Meeting of minds on Indian dance form

Bharatanatyam is taught at about 10 institutions here.
Bharatanatyam is taught at about 10 institutions here.PHOTO: HUNEID TYEB

Dance in Singapore has taken a more reflective, scholarly turn of late.

This week, a two-day conference on the traditional Indian dance form Bharatanatyam will be held, with a group of international academics and practitioners attending and giving presentations.

Earlier this year, the Singapore edition of the Celebrating Dance In Asia And The Pacific book series, Evolving Synergies: Celebrating Dance In Singapore, was published. Edited by academics Stephanie Burridge and Caren Carino, the collection of essays documents some milestones of the local dance scene and appraises its ecology and connections with the region.

The International Conference on Bharatanatyam in Singapore is founded and curated by Singaporean dancer, choreographer and researcher Nirmala Seshadri.

She says that two years ago, while studying for a master's in dance anthropology at the University of Roehampton in London, she "became acutely aware of the lack of critical writing on Bharatanatyam, and on dance in general in Singapore".

The dance form was introduced to Singapore in the 1950s and is taught at about 10 institutions here.

Seshadri adds that as much as dancers need to strive for excellence in their practice, "we also need to acknowledge and begin to understand the complexities that surround the practice of the form in this region".

The conference is organised by two groups which teach the dance - the Nrityalaya Aesthetics Society, which is headed by Cultural Medallion recipient and Bharatanatyam doyenne Santha Bhaskar, and N Dance & Yoga, where Seshadri is artistic director. It will take place this weekend at the National University of Singapore University Town.

Academics from countries such as Indian, Japan, Canada and Malaysia will giving lectures and presentations as well as taking part in roundtable discussions on issues such as cultural heritage, the impact of politics and cultural policies, globalisation and the challenges of intra- and intercultural dialogue.

Keynote lectures will be delivered by Bhaskar, on the journey of Bharatanatyam in Singapore, as well as by Professor Urmimala Sarkar Munsi, a social anthropologist and dance studies scholar at Jawaharlal Nehru University in India.

She will be speaking about the idea of space in relation to the history and geographical spread of Bharatanatyam across global communities. She adds that writing about dance "creates a complete picture for the audience and scholars", and explains: "While video is a more recent and partial register, writing dance can create a very important understanding by mentioning the emotional engagement, the agency, the specific impulse points of different movements."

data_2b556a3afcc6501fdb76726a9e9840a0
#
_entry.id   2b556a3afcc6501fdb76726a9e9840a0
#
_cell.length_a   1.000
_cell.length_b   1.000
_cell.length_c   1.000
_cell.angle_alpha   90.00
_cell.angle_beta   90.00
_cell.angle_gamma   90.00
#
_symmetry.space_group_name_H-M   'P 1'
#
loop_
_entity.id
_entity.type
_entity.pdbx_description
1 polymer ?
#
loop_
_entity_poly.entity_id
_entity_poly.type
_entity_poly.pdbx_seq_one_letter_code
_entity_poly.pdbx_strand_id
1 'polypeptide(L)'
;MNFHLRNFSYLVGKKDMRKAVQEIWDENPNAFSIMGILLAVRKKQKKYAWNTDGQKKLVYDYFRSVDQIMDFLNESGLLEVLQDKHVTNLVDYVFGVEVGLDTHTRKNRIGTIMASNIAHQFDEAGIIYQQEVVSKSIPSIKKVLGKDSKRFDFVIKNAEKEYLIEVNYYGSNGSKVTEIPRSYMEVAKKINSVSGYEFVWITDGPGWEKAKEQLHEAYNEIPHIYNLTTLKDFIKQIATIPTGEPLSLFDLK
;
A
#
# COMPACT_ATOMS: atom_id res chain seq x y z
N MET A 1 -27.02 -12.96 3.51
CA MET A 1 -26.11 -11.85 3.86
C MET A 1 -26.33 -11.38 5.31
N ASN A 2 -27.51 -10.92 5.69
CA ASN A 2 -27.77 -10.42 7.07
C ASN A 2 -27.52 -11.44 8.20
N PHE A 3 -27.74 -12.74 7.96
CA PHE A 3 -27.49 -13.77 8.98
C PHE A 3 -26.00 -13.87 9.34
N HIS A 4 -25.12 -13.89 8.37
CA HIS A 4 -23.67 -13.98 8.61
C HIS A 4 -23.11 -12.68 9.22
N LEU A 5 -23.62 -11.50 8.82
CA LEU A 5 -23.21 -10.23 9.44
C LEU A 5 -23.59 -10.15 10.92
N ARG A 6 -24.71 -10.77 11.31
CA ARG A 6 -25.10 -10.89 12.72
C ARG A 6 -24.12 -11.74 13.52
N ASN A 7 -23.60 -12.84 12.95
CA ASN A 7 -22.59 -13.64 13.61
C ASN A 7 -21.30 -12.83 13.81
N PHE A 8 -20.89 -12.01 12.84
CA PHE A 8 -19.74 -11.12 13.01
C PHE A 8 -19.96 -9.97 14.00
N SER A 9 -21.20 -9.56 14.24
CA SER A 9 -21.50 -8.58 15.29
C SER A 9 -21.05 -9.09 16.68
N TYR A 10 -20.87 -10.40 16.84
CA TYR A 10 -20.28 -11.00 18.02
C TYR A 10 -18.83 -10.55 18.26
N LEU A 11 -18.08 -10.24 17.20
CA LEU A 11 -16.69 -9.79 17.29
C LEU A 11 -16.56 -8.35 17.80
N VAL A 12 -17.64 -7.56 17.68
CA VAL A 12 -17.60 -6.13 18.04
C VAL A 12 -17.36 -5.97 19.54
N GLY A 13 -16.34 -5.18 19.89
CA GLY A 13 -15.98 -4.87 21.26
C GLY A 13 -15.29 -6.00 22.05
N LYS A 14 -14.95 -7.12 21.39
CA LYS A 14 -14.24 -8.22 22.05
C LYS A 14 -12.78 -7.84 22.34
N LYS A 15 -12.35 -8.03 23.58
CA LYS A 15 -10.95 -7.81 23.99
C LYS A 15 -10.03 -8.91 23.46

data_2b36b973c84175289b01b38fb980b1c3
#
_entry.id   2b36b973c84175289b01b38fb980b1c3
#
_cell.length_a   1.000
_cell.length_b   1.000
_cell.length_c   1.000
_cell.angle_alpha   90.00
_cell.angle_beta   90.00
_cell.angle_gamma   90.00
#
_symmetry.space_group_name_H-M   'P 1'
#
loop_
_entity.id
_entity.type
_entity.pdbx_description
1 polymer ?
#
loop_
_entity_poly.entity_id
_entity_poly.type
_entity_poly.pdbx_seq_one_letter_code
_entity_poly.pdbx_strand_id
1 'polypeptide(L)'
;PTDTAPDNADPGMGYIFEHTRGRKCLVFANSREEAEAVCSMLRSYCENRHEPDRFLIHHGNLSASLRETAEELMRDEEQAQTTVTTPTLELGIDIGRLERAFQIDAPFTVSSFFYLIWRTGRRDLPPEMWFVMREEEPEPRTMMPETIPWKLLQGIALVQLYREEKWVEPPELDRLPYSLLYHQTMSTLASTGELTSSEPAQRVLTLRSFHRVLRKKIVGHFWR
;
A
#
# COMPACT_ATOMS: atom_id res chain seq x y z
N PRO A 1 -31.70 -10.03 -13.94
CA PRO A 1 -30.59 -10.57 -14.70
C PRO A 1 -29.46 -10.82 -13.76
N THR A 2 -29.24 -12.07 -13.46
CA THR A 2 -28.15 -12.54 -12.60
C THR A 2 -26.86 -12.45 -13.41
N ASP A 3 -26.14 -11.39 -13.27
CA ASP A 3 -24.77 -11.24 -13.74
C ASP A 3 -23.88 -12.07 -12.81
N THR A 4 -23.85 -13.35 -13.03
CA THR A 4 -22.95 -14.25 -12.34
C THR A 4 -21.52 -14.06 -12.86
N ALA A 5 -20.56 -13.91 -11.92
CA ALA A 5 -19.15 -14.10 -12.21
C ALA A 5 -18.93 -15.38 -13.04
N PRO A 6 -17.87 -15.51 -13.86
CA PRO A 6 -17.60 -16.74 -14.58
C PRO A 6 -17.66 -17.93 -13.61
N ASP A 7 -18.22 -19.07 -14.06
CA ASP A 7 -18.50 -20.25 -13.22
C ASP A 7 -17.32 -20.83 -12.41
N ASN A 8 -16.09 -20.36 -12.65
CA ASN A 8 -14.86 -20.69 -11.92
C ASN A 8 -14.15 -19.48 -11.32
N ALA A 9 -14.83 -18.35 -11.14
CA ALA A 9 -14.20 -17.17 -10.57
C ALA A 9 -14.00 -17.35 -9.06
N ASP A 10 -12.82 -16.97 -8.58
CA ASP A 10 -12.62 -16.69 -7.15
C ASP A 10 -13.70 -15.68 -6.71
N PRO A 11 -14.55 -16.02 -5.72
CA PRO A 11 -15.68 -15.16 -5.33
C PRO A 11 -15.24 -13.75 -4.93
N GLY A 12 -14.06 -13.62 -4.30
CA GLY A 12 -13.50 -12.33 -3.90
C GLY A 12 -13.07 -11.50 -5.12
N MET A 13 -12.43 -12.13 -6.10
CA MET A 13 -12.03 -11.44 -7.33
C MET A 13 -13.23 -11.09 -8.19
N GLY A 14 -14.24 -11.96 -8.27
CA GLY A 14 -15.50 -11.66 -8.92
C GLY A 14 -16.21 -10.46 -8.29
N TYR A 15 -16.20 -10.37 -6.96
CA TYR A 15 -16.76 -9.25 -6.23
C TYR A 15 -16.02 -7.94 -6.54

A local practitioner presenting at the conference is Maya Dance Theatre artistic director Kavitha Krishnan. She will talk about how her choreography derives contemporary movement from Bharatanatyam. She says she is looking forward to a meeting of minds with other practitioners and academics.

As the dance scene grows, Kavitha thinks developments such as academic conferences are necessary. "Every practice needs research and a basis of theory to fall back on and draw on. When you hear what other people have to say, you can draw parallels, you can draw inspiration and you're also drawing on their research."

Evolving Synergies features contributors such as Kavitha, who writes about dancing within the community, and co-founder of the Singapore Dance Theatre Goh Soo Khim and curator Bridget Tracy Tan, who together co-author an essay on Goh's history and the founding of the company. The book is available from Books Kinokuniya for $173.58.

For now, Seshadri says Bharatanatyam faces challenges here, such as a lack of a tertiary education opportunities, and it being pigeonholed as a Tamil or Hindu dance form in the multicultural context of Singapore. She hopes the conference can run once every year or two years.

She says: "I hope the conference will not only situate the dance form here but also help to draw the practice of Bharatanatyam into mainstream society."